Controversial plan to cut childcare ratios faces scrutiny next month
More than 106,000 people have signed an official petition objecting to the government’s childcare plans to increase the number of children a single staff member can look after in early years settings in England.
The petition was created by Zoe and Lewis Steeper after their son Oliver died following an incident at nursery on 29 September 2021.
“We feel it’s our duty now to protect other children from people who are trying to overhaul the sector”, the grieving father said as they launched the petition in May.
As it has now breached the 100,000 mark triggering a debate, the government confirmed this will be held on Monday 14 November.
Childcare ratio proposals
Earlier this year, the government launched a consultation where it proposed to move to the Scottish ratio system of children per adult for two-year-olds, from the current 1:4, to 1:5.
It said childcare for those aged 0-2 is the most expensive for providers to deliver because of the higher supervision levels.
A 50 hour per week nursery place for a two-year-old costs an average of £265 per week. But, the government suggested this relaxation of ratios would help reduce the current childcare crisis, where parents pay some of the highest fees in the world for childcare yet providers are struggling with everyday costs.
It predicted this change could save parents £40 a week, if childcare settings adopt the change and pass savings on.
However, the Steepers said: “There would be no guarantee if for whatever reason the changes did go ahead that by losing/sacking staff members to save money, any savings would be passed along to parents anyway. Many early years staff are underpaid, overworked and anymore cuts would simply push them beyond breaking point.”
‘Vital topic, close to the hearts of families and early years sector’
Neil Leitch, CEO of the Early Years Alliance, said: “We welcome the news that the proposed ratio changes will be debated in parliament on 14 November.
“It’s clear that the relaxation of ratios is a vital topic, close to the hearts of families and the early years sector alike. It is high time that it is given an opportunity to be discussed and debated in full.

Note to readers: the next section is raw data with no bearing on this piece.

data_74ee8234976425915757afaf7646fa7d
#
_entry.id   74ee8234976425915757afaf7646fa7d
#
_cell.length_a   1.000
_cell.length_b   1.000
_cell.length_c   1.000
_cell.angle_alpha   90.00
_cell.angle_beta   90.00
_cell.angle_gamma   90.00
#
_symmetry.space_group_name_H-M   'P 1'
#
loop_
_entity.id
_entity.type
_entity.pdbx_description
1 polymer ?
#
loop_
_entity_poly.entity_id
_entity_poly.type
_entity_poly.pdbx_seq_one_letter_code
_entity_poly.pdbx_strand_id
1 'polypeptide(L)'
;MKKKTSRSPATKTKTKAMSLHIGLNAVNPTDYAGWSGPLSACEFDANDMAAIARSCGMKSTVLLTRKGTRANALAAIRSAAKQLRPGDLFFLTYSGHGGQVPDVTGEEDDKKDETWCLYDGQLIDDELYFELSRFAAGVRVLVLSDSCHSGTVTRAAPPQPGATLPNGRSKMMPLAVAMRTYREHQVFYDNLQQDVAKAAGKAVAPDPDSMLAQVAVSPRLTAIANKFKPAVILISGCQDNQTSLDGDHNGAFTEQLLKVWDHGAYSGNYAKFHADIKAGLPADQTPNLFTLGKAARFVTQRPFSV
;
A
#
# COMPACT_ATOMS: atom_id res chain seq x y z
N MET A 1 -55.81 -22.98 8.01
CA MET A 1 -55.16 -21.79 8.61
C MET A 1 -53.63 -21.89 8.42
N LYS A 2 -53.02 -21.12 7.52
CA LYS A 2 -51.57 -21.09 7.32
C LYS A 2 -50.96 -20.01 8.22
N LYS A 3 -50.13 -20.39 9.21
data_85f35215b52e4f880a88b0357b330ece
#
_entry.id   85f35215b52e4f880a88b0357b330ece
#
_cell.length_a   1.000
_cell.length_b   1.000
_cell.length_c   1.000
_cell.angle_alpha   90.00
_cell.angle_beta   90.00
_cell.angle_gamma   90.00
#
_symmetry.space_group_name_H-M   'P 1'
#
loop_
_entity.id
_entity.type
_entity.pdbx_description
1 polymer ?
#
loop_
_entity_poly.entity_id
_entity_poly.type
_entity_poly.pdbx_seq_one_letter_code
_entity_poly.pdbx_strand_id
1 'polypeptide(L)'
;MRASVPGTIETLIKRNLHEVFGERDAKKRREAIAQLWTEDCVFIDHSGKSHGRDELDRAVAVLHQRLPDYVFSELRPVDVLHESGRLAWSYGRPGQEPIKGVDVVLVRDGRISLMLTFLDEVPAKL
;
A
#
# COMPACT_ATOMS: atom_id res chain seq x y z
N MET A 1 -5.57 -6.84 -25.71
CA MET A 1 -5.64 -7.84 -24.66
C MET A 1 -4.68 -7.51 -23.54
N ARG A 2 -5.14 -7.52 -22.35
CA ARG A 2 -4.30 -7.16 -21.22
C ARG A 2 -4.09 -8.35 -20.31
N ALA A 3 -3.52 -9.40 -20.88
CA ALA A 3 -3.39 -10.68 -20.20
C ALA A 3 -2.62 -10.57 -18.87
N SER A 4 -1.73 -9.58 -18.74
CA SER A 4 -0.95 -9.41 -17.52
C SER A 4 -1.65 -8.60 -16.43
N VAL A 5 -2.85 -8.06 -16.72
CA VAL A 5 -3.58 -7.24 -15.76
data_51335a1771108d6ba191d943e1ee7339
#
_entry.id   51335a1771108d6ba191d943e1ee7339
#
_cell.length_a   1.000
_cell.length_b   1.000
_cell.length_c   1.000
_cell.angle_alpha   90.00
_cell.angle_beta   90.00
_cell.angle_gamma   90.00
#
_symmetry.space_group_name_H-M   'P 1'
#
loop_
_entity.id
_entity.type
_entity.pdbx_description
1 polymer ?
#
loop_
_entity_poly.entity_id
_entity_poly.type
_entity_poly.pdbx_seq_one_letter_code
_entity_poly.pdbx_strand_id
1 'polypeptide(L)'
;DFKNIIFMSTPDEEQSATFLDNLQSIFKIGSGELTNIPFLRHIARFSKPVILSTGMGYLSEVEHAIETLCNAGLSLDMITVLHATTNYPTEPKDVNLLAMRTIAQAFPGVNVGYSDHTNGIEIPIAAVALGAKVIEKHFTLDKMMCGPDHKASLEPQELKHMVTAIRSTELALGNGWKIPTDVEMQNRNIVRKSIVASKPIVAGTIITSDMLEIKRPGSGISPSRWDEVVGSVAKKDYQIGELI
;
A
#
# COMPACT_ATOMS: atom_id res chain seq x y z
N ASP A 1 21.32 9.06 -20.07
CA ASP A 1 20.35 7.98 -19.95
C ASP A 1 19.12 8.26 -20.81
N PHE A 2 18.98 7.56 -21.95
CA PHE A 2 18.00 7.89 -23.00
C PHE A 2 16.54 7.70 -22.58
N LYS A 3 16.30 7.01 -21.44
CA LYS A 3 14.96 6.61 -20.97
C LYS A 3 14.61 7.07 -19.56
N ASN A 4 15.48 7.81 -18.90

“Our own research clearly shows it will not lower the cost of early years care and education and will instead sacrifice the quality and safety of the care and education children receive, but it seems this message is yet to filter through to government.
“As such, we hope that the time given to the debate will wake MPs and policymakers up to the reality that any relaxation of ratios will be a damaging, backwards and devastating step for England’s early years sector.”
‘Greater autonomy to settings’
The government previously said: “The safety and quality of early years provision is of utmost importance to the government. All early years providers are legally required to keep children safe and promote their welfare.”
It added that while the proposed changes to ratios would amend the existing statutory minimum requirements, providers would continue to be able to staff above these minimum requirements “if that is their preference”.
“These changes would hand greater autonomy to settings to exercise professional judgement in the way in which they staff their settings, according to the needs of their children, and help as many families as possible benefit from affordable, flexible, quality childcare,” it said.